Kerry Swendsen believes bad-tasting venison is more the fault of the deer hunter than the deer.
A lifelong hunter who has been cutting and processing meat since he was a kid, Swendsen is -- in a word -- fastidious about his wild game.
Venison, in particular.
"Clean, clean, clean,'' he says, repeating the mantra that guides his method of field dressing and meat processing.
Swendsen's introduction to meat handling began decades ago when he helped his dad dress, skin and butcher beef cattle. The experience was invaluable, he says, in developing the way he handles deer and venison.
"I've been meat cutting all my life,'' he said. "But not all meat cutters know how to field dress a deer. They're two different processes.''
Recently, Swendsen and a partner, Wendell Ball, launched a smartphone app that instructs hunters with words and text, as well as video, the proper way to field dress a deer.
The app is available for iPhones and Androids (download from an app store or go to www.deerdummy.com).
Working under their DeerDummy.com business name (Swendsen and Ball also sell cutting boards, knives, seasoning and other products), the pair have conducted seminars throughout the greater metro showing hunters how to handle deer come Saturday morning, when the state's 2012 whitetail season opens.
"You really need to get a deer spick and-span when you field dress it and prepare it for butchering,'' Swendsen said. "It's pathetic, really, the way many hunters treat their deer. And it affects the taste of venison. Leaves and dirt and blood -- they all can permeate the meat and make it taste bad.''
Hunters routinely make five mistakes when they field dress deer, Swendsen says. Avoid them, he says, to ensure having great-tasting venison in the freezer for the long winter ahead. Here they are:
Mistake No. 1: Field dressing too quickly
"In most deer hunting situations in Minnesota, it's cool enough so you can take some time after you kill a deer before field dressing it,'' Swendsen said.
Instead of dressing a deer where it falls, he advises, "leave it fully enclosed as long as you can.''
"In fact, if you can leave it closed up until you get it back to your camp, that's best,'' he said.
Not only will water be available to clean a carcass at a camp or other secondary location, an animal can more easily be hung up there to be field dressed, allowing for a cleaner and more thorough job.
Mistake No 2: Not cutting from back to front
Most hunters while field dressing make their initial incision at or near the sternum, then work back toward the anus.
Properly done, Swendsen said, the cut that begins at the sternum should continue forward to the windpipe.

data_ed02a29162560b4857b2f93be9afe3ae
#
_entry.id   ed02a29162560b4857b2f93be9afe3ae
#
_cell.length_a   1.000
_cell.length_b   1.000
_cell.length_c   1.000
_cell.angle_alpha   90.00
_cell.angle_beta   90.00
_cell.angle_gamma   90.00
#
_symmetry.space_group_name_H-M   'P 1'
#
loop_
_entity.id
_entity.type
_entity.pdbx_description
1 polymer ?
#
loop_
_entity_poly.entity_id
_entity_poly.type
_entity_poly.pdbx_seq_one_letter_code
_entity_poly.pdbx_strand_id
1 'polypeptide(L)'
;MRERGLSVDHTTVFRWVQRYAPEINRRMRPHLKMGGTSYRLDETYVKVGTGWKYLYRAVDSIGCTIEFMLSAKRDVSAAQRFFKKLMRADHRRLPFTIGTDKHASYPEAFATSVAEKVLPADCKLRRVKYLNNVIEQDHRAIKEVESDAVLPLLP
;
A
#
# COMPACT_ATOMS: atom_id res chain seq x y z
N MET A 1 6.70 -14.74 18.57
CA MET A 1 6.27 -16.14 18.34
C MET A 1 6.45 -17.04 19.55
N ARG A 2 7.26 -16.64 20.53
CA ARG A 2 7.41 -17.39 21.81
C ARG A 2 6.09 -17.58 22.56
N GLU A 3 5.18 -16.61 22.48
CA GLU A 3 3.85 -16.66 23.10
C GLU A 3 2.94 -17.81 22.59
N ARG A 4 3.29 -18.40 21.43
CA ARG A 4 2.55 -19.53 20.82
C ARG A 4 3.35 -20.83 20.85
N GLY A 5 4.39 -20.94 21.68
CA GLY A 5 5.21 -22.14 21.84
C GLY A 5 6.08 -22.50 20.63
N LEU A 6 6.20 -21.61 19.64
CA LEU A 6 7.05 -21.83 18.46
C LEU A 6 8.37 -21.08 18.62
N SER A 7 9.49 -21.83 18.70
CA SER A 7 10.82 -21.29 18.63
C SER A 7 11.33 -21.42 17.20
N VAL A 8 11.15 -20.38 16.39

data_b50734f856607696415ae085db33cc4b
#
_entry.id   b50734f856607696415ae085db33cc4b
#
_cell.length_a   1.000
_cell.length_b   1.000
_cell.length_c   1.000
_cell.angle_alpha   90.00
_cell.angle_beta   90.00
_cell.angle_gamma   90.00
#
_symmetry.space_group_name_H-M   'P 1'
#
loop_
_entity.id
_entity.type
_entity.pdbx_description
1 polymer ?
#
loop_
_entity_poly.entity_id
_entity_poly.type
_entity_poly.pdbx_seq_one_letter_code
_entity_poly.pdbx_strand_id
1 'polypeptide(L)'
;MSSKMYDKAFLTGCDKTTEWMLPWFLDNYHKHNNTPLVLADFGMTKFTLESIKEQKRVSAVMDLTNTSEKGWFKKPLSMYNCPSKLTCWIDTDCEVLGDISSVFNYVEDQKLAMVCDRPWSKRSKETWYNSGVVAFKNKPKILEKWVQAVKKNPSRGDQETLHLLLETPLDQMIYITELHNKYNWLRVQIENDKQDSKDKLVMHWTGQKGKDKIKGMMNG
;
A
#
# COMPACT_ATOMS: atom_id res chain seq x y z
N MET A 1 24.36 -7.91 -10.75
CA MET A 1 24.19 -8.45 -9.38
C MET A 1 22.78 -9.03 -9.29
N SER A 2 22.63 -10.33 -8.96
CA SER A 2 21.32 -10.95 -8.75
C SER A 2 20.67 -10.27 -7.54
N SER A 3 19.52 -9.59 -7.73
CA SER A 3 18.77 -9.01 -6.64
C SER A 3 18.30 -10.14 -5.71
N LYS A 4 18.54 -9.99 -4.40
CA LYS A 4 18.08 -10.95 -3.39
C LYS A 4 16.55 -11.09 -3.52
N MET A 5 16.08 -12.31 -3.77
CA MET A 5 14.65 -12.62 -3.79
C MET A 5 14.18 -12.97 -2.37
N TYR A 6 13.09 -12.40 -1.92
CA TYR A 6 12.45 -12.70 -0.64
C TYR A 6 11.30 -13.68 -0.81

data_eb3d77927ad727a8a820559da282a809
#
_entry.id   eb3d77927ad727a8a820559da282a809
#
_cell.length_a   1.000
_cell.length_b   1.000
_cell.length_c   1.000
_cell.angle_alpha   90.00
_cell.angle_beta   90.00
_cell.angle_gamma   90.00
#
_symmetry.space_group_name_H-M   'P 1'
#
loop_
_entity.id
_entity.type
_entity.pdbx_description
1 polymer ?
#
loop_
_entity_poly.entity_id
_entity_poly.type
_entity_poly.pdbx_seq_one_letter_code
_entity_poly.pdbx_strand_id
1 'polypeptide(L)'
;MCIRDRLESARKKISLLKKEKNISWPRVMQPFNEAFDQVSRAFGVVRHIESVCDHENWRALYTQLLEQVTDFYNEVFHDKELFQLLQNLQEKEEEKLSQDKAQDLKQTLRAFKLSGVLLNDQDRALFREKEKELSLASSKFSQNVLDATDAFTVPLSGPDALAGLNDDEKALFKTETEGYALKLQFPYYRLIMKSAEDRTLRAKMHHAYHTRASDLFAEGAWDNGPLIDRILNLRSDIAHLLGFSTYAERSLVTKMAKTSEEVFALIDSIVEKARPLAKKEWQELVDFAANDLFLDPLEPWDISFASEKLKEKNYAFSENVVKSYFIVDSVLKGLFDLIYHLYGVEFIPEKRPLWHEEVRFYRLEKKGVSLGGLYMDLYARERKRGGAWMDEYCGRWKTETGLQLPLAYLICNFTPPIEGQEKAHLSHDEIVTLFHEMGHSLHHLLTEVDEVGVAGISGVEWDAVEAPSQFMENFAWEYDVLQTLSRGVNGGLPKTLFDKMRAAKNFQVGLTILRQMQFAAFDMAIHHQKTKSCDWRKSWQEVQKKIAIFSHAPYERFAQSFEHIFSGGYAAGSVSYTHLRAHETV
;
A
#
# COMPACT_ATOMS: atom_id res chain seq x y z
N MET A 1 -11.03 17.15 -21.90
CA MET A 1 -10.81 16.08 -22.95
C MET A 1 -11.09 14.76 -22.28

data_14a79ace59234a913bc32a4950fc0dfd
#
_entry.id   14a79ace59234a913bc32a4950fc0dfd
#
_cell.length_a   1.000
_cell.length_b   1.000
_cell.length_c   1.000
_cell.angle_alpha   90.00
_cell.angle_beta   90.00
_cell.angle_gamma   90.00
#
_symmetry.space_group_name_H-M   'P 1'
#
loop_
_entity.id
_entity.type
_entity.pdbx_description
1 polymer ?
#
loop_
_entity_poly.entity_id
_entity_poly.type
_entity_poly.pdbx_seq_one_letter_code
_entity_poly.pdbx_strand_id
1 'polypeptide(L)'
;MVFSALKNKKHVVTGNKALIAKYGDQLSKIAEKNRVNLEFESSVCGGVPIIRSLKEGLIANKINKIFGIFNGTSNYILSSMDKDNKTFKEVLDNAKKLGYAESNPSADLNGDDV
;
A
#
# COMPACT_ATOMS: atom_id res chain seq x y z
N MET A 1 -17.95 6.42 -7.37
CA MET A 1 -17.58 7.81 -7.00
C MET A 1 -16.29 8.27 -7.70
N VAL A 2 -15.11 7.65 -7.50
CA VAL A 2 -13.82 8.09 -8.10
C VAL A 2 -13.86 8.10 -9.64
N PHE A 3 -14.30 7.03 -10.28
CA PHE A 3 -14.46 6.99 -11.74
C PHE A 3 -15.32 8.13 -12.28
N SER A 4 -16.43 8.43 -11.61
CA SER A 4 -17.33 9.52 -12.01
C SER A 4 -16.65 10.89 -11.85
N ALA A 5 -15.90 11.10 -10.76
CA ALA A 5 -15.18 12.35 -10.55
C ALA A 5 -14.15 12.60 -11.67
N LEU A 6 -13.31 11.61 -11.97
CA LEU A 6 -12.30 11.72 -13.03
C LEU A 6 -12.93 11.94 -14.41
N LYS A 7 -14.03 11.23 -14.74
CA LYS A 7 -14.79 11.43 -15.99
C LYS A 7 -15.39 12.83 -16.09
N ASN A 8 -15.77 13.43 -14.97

"A lot of hunters leave the windpipe in the animal, or else remove it incompletely,'' he said. "That sets you up for the possibility of bacteria building up in the deer.
"Far better to dress an animal from the sternum forward, through the chest cavity, to the throat.''
Then an incision can be continued, he said, from the breast bone back through the belly to the pelvic bone.
"A big advantage of getting a deer back to a camp is that you can position the animal so its cavity stays clean while you're dressing it,'' Swendsen said.
Ideally, this means a deer would be suspended from its hind legs, allowing gravity to carry the innards down and out of the animal as the hunter cuts along the belly and around the penis or milk sack.
Mistake No. 3: Not cleaning a dressed deer
Once a deer has been field dressed, it should be hung from its hind legs and its cavity thoroughly cleaned with water.
"Some people say you don't want to clean the cavity of a carcass with water because it's not good to have water sitting in it, which can be unhealthy over time,'' Swendsen said. "If you hang the deer, after it's dressed, from its rear legs, like professional beef cutters do, you can wash and wash and wash until the cavity of the animal is clean. All of the water will run to the tip of the neck and out.''
Mistake No. 4: Not cleaning a skinned deer
Once a deer has been skinned, more cleaning is necessary to prepare the animal for butchering.
"Get yourself a copper scrubber,'' Swendsen said, "like the kind people use to clean dishes or pots and pans. You can buy the scrubbers alone, or with plastic handles on them, which probably work a little better.''
"Before you do any butchering, the carcass should be completely cleaned, especially of hair. You don't want to put a lot of pressure on the scrubber while you run it over the carcass, just firm enough to pick up excess hair and other debris. Dip the brush into a bucket of water as needed to clean it.''
Mistake No. 5: Not being prepared
Many Minnesota hunters kill a deer only every third or fourth season. In the meantime, especially if they haven't field dressed many deer in their lives, they can grow unfamiliar with the process.
Preparing to field dress and, for some hunters, to butcher a deer should be as important a part of the hunt as sighting in a shotgun or rifle, Swendsen said.
"Have a good knife with you, and sharpen it ahead of time,'' he said. "You've got plenty of time before the hunt to take control of the situation. Have a block and tackle and other equipment on hand. Study up. Know what you want to do. Make a plan.''
After all, you might get a deer.
Dennis Anderson • firstname.lastname@example.org